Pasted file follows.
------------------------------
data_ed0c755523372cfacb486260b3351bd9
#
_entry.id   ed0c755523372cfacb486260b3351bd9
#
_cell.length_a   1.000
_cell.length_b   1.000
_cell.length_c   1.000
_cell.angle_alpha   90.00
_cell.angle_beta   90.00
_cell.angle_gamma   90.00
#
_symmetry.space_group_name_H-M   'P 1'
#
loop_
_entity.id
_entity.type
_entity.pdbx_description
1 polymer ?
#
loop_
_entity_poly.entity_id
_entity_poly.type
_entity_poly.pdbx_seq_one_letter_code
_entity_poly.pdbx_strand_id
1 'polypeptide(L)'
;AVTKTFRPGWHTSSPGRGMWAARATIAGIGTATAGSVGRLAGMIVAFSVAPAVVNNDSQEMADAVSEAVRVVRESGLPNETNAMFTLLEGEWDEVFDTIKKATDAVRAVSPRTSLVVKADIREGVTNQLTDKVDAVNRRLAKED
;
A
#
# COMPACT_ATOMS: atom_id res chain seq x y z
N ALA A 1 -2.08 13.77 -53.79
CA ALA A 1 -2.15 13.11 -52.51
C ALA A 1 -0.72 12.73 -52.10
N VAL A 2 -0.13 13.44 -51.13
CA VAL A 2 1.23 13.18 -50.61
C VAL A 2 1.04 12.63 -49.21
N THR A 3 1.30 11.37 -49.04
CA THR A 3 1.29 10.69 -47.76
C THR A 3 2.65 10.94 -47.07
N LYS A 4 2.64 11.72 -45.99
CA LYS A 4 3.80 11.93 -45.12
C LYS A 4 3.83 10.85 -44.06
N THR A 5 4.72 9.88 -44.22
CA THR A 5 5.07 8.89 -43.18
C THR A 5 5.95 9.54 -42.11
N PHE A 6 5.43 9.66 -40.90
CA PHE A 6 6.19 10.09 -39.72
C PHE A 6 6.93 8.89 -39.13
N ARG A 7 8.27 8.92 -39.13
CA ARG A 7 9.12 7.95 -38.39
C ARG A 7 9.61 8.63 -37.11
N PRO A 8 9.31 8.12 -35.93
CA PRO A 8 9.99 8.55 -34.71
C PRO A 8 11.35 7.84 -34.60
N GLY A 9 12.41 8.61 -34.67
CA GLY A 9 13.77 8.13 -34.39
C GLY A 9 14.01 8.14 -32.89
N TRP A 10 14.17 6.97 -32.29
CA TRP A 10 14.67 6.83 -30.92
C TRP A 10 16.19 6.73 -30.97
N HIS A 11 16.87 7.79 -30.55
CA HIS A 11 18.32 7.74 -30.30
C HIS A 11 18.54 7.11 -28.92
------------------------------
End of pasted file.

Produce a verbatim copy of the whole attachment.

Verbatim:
data_ed0c755523372cfacb486260b3351bd9
#
_entry.id   ed0c755523372cfacb486260b3351bd9
#
_cell.length_a   1.000
_cell.length_b   1.000
_cell.length_c   1.000
_cell.angle_alpha   90.00
_cell.angle_beta   90.00
_cell.angle_gamma   90.00
#
_symmetry.space_group_name_H-M   'P 1'
#
loop_
_entity.id
_entity.type
_entity.pdbx_description
1 polymer ?
#
loop_
_entity_poly.entity_id
_entity_poly.type
_entity_poly.pdbx_seq_one_letter_code
_entity_poly.pdbx_strand_id
1 'polypeptide(L)'
;AVTKTFRPGWHTSSPGRGMWAARATIAGIGTATAGSVGRLAGMIVAFSVAPAVVNNDSQEMADAVSEAVRVVRESGLPNETNAMFTLLEGEWDEVFDTIKKATDAVRAVSPRTSLVVKADIREGVTNQLTDKVDAVNRRLAKED
;
A
#
# COMPACT_ATOMS: atom_id res chain seq x y z
N ALA A 1 -2.08 13.77 -53.79
CA ALA A 1 -2.15 13.11 -52.51
C ALA A 1 -0.72 12.73 -52.10
N VAL A 2 -0.13 13.44 -51.13
CA VAL A 2 1.23 13.18 -50.61
C VAL A 2 1.04 12.63 -49.21
N THR A 3 1.30 11.37 -49.04
CA THR A 3 1.29 10.69 -47.76
C THR A 3 2.65 10.94 -47.07
N LYS A 4 2.64 11.72 -45.99
CA LYS A 4 3.80 11.93 -45.12
C LYS A 4 3.83 10.85 -44.06
N THR A 5 4.72 9.88 -44.22
CA THR A 5 5.07 8.89 -43.18
C THR A 5 5.95 9.54 -42.11
N PHE A 6 5.43 9.66 -40.90
CA PHE A 6 6.19 10.09 -39.72
C PHE A 6 6.93 8.89 -39.13
N ARG A 7 8.27 8.92 -39.13
CA ARG A 7 9.12 7.95 -38.39
C ARG A 7 9.61 8.63 -37.11
N PRO A 8 9.31 8.12 -35.93
CA PRO A 8 9.99 8.55 -34.71
C PRO A 8 11.35 7.84 -34.60
N GLY A 9 12.41 8.61 -34.67
CA GLY A 9 13.77 8.13 -34.39
C GLY A 9 14.01 8.14 -32.89
N TRP A 10 14.17 6.97 -32.29
CA TRP A 10 14.67 6.83 -30.92
C TRP A 10 16.19 6.73 -30.97
N HIS A 11 16.87 7.79 -30.55
CA HIS A 11 18.32 7.74 -30.30
C HIS A 11 18.54 7.11 -28.92